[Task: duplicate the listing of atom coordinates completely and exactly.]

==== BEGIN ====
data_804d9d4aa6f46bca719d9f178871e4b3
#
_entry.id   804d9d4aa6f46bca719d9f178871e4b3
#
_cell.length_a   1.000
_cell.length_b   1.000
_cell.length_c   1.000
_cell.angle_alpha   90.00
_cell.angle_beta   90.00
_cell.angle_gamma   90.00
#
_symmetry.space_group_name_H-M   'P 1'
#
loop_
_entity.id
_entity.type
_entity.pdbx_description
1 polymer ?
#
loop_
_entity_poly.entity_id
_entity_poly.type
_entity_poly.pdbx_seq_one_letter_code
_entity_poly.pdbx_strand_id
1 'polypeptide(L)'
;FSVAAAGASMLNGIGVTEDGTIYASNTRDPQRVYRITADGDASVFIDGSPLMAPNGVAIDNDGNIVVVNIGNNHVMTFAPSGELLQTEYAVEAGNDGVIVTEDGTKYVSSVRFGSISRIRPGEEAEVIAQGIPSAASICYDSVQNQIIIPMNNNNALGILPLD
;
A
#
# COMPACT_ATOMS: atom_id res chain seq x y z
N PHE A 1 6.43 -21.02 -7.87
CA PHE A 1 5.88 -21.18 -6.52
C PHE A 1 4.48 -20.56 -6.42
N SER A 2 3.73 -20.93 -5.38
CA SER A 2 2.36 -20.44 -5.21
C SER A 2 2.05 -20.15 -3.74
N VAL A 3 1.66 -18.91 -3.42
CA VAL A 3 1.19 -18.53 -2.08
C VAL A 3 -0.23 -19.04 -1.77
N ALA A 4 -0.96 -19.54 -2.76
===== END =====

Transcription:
data_804d9d4aa6f46bca719d9f178871e4b3
#
_entry.id   804d9d4aa6f46bca719d9f178871e4b3
#
_cell.length_a   1.000
_cell.length_b   1.000
_cell.length_c   1.000
_cell.angle_alpha   90.00
_cell.angle_beta   90.00
_cell.angle_gamma   90.00
#
_symmetry.space_group_name_H-M   'P 1'
#
loop_
_entity.id
_entity.type
_entity.pdbx_description
1 polymer ?
#
loop_
_entity_poly.entity_id
_entity_poly.type
_entity_poly.pdbx_seq_one_letter_code
_entity_poly.pdbx_strand_id
1 'polypeptide(L)'
;FSVAAAGASMLNGIGVTEDGTIYASNTRDPQRVYRITADGDASVFIDGSPLMAPNGVAIDNDGNIVVVNIGNNHVMTFAPSGELLQTEYAVEAGNDGVIVTEDGTKYVSSVRFGSISRIRPGEEAEVIAQGIPSAASICYDSVQNQIIIPMNNNNALGILPLD
;
A
#
# COMPACT_ATOMS: atom_id res chain seq x y z
N PHE A 1 6.43 -21.02 -7.87
CA PHE A 1 5.88 -21.18 -6.52
C PHE A 1 4.48 -20.56 -6.42
N SER A 2 3.73 -20.93 -5.38
CA SER A 2 2.36 -20.44 -5.21
C SER A 2 2.05 -20.15 -3.74
N VAL A 3 1.66 -18.91 -3.42
CA VAL A 3 1.19 -18.53 -2.08
C VAL A 3 -0.23 -19.04 -1.77
N ALA A 4 -0.96 -19.54 -2.76